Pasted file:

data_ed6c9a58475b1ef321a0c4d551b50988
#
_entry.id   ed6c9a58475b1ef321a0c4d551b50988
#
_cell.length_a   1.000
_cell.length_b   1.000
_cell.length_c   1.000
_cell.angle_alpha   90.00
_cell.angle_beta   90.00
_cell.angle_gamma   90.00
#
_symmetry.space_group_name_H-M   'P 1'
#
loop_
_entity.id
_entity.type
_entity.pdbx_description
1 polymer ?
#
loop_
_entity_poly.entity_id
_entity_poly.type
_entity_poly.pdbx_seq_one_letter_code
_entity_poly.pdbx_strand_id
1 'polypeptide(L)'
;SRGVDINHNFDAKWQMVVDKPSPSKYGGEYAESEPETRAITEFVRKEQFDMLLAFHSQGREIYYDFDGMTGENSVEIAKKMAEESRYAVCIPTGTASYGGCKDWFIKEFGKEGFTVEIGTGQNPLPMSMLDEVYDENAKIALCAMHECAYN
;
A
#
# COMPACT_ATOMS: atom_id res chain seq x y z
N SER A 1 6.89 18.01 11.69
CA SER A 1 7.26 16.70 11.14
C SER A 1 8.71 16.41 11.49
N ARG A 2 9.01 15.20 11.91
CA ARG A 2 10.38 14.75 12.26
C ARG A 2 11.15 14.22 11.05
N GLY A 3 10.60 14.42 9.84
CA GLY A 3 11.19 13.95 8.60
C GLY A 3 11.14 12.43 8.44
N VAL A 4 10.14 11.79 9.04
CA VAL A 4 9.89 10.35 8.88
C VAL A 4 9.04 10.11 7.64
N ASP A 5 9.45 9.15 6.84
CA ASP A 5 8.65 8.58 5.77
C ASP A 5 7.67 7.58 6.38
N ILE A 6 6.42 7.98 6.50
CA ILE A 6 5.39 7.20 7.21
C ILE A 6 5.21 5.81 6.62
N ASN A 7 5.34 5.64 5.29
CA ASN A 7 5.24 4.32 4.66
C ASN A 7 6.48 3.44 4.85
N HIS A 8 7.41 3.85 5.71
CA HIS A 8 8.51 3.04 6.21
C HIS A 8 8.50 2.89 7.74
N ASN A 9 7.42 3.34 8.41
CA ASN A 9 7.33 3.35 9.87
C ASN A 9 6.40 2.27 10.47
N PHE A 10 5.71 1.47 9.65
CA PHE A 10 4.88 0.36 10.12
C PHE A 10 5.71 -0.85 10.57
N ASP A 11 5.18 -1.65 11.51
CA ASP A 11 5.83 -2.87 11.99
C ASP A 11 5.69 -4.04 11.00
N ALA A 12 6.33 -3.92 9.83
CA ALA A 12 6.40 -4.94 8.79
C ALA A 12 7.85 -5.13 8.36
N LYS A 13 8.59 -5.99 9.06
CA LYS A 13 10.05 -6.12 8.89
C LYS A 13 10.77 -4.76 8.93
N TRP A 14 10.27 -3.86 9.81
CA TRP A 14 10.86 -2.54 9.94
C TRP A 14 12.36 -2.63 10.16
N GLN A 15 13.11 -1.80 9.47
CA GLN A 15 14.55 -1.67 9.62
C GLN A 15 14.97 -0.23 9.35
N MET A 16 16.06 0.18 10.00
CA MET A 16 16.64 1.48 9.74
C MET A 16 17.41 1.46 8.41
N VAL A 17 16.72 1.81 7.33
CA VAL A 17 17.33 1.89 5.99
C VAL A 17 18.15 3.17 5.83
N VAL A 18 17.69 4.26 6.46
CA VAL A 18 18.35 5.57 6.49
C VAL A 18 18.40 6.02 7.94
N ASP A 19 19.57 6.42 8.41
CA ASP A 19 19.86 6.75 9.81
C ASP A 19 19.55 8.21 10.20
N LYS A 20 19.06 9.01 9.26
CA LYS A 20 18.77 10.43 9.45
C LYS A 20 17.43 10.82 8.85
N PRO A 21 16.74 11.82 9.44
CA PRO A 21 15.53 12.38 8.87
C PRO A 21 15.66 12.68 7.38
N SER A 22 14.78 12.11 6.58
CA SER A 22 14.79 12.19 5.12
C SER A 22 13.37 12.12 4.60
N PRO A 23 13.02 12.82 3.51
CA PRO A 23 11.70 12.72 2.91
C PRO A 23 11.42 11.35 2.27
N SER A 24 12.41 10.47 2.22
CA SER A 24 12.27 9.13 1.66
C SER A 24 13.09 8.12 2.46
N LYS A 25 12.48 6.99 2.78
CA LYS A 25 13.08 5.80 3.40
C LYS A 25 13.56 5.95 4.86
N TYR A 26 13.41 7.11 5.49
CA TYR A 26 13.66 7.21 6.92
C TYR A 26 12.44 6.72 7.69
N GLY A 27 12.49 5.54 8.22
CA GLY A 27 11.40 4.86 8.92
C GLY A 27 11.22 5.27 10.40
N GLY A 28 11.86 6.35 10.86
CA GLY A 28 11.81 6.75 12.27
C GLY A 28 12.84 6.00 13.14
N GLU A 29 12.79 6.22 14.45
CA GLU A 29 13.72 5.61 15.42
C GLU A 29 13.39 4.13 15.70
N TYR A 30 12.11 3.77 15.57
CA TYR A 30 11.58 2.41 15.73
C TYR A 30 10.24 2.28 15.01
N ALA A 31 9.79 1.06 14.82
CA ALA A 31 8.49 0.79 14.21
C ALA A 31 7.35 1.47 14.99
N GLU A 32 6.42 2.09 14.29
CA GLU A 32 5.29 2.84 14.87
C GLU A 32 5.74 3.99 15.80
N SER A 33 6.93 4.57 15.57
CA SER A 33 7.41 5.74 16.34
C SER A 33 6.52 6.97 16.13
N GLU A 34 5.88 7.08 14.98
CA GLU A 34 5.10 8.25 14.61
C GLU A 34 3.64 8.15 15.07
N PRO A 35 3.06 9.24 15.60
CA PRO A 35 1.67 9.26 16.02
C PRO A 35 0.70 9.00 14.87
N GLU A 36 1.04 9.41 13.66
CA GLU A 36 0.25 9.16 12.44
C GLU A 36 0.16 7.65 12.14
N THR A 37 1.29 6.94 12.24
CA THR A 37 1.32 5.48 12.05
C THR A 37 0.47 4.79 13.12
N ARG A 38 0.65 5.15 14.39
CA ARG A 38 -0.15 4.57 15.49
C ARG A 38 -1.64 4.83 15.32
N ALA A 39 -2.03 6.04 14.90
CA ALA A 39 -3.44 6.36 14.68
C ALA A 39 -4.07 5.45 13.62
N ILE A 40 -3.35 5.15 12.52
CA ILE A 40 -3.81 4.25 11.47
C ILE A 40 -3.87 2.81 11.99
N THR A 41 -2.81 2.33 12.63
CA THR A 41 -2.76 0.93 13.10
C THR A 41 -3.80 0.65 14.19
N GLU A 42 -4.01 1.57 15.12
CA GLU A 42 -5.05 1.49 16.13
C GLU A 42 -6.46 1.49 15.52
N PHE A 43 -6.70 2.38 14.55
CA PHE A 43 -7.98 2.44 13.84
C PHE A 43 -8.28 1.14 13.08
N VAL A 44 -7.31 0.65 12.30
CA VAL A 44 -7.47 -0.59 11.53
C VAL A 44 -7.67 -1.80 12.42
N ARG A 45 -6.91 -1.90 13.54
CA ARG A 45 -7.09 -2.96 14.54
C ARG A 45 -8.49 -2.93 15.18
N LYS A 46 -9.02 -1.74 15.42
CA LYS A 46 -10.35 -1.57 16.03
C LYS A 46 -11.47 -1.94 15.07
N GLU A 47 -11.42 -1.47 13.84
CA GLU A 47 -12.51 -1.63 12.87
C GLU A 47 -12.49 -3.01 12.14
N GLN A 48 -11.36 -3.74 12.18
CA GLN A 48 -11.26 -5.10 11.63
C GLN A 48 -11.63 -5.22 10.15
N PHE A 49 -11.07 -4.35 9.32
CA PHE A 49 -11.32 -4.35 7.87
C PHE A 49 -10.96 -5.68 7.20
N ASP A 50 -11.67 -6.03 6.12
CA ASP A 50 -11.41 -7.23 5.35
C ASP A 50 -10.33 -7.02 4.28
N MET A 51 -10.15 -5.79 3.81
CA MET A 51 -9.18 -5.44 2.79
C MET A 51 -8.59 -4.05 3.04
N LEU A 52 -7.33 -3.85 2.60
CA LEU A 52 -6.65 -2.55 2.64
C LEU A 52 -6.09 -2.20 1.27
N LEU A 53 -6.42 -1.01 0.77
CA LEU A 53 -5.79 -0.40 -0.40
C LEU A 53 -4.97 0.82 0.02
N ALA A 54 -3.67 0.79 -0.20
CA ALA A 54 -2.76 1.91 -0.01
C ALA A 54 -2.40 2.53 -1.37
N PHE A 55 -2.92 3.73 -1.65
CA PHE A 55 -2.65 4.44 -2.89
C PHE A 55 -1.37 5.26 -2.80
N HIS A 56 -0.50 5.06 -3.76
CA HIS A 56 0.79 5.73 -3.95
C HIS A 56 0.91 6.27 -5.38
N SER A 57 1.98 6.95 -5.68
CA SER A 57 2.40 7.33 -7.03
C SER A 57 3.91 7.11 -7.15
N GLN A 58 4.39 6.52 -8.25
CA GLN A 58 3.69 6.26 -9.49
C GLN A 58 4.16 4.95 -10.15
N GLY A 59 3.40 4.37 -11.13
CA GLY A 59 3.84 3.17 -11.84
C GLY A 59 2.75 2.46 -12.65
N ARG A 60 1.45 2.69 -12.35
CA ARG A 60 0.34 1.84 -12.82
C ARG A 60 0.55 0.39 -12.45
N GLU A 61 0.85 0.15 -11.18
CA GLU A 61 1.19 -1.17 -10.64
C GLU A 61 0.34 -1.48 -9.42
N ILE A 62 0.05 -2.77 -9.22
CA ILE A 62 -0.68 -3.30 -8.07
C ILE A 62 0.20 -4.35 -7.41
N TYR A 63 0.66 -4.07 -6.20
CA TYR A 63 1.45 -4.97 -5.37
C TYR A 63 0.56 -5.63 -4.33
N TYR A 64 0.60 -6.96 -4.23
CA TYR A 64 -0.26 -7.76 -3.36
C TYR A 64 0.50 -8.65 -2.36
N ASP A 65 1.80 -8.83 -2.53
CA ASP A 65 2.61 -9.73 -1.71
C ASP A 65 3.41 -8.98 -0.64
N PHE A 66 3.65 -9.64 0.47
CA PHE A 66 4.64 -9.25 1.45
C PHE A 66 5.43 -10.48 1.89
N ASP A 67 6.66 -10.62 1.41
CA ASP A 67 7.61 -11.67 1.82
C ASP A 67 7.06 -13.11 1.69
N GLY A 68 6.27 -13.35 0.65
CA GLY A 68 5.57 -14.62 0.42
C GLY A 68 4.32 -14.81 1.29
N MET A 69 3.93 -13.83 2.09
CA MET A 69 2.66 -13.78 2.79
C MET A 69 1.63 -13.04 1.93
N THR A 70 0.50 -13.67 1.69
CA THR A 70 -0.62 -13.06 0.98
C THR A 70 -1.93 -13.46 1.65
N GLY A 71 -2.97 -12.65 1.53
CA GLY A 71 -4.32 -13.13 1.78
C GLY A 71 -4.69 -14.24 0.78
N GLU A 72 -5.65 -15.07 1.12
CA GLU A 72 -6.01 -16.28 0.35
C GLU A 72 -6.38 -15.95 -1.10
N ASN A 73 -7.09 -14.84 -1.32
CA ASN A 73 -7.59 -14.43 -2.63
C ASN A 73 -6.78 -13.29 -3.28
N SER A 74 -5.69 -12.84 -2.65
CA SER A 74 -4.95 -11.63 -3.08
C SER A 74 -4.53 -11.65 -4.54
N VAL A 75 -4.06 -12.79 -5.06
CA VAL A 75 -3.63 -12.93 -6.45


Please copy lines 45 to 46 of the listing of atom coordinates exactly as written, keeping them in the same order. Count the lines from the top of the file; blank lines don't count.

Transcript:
C ASP A 5 7.67 7.58 6.38
N ILE A 6 6.42 7.98 6.50